James Newman is the author of such diverse works of Dark Fiction as Midnight Rain, The Wicked, Animosity, Olden, The Church of Dead Languages, The Forum and the short story collection People Are Strange. His latest is Ugly As Sin, which is due out December 1st. He was kind enough to take time out to chat with us today.
Tell us a little about yourself.
Without putting anyone to sleep? I’ll try . . . .
I was born and raised in the beautiful Blue Ridge Mountains of western North Carolina, and I wouldn’t want to live anywhere else in the world. I’m a weird cross between a good ole’ Southern boy and a hippie. Mostly hippie. I love rock n’ roll, blues, I watch movies just about every second of every day when I’m not working, and although I otherwise hate sports I’m a die-hard fan of college basketball (go TAR HEELS!).
A few months ago I turned 40, and I haven’t been taking it so well. I just try not to think about it.
Every now and then — though not as much as I should — I write. Sometimes people dig what I write, which I still find cool beyond belief even though I’ve been doing it seriously for a while now.
What was the exact moment you knew you wanted to be an author?
I’ve told this story in more than one interview, so I’d be willing to bet that there are a few readers who are sick of hearing it. I’ll tell it anyway . . . .
I’ve written scary stories since I was old enough to hold a pen, just about. But it wasn’t until the fifth grade when I decided I wanted to do this for the rest of my life. I can remember that moment very clearly, as if it just happened yesterday. I carried around a little book with me, in which I scribbled stories with accompanying illustrations. At some point, my teacher — Mrs. Burnette, I’ll never forget her — confiscated the book because I had my nose buried in my little collection instead of paying attention to what she was explaining up at the blackboard. However, the next day she pulled me aside, told me that she had peeked inside the book, and she was very impressed with my talent. She invited me to read one of my scary stories to my classmates every day after lunch.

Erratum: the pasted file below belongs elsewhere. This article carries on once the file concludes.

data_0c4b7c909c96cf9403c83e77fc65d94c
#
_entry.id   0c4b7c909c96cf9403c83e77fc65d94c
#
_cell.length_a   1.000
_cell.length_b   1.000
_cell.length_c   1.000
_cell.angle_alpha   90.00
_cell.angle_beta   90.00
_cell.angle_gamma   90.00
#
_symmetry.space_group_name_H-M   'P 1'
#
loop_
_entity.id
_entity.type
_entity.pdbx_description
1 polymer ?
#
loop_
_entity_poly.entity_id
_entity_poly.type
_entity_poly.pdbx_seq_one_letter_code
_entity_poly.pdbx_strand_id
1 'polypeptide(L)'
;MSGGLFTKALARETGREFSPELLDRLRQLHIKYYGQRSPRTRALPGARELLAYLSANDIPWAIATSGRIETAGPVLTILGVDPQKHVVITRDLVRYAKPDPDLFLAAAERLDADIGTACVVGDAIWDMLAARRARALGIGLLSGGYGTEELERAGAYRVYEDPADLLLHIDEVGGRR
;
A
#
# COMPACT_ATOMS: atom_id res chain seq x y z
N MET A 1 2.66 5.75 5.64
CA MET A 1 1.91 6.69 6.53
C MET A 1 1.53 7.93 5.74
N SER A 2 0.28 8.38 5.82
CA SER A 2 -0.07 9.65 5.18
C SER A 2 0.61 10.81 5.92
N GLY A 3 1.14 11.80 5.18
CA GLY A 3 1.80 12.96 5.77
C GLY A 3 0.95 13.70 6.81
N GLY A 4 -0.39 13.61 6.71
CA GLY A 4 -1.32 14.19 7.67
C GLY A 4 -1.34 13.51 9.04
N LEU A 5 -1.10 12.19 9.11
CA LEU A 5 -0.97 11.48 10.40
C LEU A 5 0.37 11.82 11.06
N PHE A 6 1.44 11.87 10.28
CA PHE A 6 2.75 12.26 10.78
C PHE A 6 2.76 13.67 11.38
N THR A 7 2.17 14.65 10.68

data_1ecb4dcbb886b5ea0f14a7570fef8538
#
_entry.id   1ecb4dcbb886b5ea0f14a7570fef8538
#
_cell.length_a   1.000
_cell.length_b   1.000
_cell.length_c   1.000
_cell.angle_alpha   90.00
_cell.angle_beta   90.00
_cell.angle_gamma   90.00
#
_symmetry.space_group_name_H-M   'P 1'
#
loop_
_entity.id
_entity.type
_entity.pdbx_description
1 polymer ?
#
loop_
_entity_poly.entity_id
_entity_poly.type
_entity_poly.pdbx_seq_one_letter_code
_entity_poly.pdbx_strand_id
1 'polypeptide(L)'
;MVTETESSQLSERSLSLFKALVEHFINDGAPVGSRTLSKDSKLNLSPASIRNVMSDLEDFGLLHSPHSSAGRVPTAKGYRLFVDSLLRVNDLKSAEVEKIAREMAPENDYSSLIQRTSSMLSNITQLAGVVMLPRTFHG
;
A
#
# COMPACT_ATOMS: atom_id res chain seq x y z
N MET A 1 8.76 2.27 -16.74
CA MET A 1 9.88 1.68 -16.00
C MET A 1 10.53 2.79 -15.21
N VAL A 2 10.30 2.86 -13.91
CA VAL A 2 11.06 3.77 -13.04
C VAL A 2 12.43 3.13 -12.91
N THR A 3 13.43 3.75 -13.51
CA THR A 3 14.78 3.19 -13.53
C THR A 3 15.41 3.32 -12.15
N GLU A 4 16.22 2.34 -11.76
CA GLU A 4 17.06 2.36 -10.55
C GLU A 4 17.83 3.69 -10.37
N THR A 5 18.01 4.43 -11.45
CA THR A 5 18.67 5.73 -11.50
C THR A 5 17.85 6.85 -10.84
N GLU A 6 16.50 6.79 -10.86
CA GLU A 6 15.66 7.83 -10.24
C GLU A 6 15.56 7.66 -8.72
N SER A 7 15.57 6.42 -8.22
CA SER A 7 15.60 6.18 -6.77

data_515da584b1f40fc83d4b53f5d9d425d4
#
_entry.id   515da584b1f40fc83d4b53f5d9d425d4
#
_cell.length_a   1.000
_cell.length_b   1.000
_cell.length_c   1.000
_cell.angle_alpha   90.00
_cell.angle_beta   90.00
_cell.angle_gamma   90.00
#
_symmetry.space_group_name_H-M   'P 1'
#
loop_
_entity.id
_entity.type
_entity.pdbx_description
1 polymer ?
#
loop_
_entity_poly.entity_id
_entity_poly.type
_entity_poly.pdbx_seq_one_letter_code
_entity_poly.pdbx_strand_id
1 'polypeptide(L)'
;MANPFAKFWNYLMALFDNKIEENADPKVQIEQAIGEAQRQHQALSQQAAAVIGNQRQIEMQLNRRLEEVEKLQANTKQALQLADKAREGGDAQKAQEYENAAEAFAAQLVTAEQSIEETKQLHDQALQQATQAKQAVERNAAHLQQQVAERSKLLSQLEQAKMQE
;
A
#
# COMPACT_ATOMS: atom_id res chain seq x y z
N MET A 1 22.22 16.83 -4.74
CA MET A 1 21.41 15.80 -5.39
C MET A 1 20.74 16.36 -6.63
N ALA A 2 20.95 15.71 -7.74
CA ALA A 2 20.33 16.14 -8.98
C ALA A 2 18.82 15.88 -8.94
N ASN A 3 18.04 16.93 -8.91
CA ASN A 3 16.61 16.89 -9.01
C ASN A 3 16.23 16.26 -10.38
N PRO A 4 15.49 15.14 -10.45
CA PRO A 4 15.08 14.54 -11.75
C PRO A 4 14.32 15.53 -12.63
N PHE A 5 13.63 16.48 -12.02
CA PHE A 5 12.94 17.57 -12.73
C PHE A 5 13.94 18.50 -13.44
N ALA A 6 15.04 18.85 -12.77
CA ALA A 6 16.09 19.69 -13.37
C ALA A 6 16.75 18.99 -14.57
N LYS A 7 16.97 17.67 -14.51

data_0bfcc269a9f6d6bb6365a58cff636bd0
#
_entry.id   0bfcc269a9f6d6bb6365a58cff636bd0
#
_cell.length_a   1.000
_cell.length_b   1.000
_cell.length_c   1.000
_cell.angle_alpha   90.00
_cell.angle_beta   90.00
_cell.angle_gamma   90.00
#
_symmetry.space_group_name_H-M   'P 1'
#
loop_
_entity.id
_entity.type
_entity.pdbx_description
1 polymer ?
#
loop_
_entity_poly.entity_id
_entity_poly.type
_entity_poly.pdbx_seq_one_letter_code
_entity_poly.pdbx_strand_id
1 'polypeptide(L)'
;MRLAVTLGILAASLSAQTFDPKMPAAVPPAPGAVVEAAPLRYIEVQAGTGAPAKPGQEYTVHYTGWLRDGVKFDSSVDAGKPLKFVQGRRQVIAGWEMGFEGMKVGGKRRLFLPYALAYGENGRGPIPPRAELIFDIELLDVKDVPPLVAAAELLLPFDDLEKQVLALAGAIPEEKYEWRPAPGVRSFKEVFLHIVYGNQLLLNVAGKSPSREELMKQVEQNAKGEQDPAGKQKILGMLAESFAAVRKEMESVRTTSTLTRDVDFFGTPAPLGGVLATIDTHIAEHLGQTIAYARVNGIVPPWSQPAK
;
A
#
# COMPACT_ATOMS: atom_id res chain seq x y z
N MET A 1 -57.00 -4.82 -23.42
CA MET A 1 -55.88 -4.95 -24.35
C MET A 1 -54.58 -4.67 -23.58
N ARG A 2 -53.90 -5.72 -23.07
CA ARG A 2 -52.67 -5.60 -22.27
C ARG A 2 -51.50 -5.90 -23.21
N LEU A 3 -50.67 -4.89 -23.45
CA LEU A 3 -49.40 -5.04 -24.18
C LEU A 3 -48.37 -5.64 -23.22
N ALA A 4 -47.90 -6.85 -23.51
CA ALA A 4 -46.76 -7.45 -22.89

A few days into this, a girl I had a crush on asked if she could take the book home. She said she wanted to read all of my stories before everybody else, ’cause she couldn’t get enough of them.
I was hooked. I wanted more of that. And, although I’m happily married now so the ultimate goal is obviously not the same, I’ve been chasing “that feeling” ever since.
What’s on your TBR shelf?
Too many to list here, man. More books than I’ll ever find the time to read, I’m sure. Of course, I can’t stop buying more. I’m always buying more. It’s ridiculous.
Then again, I’m sure it’s not the least bit ridiculous to folks like yourself, and the readers of this site. You understand completely!
Which author is at the top of your “Must Read” list?
There are two: Joe R. Lansdale, and Bentley Little. Although I’m ashamed to admit that they’ve each had a new book out for a little while now (THE THICKET and THE INFLUENCE, respectively), and I have yet to purchase either one. Gotta remedy that soon.
What is your favorite horror novel? Horror movie?
Not sure if I could list just one favorite novel. Even if I could, I’d probably change my mind two or three times today and wish I could go back and revise my answer. So I’ll just list a handful of favorites, if you’ll allow me to cheat (and I’m keeping this strictly to novels that are a hundred-percent horror, since that was the question): THE GIRL NEXT DOOR by Jack Ketchum, CHRISTINE and THE SHINING by Stephen King, THE EXORCIST and LEGION by William Peter Blatty, THE CHILDREN’S HOUR by Douglas Clegg, FEAR by Ronald Kelly, PSYCHO by Robert Bloch, UNIVERSITY and THE STORE by Bentley Little, and FEAST by Graham Masterton.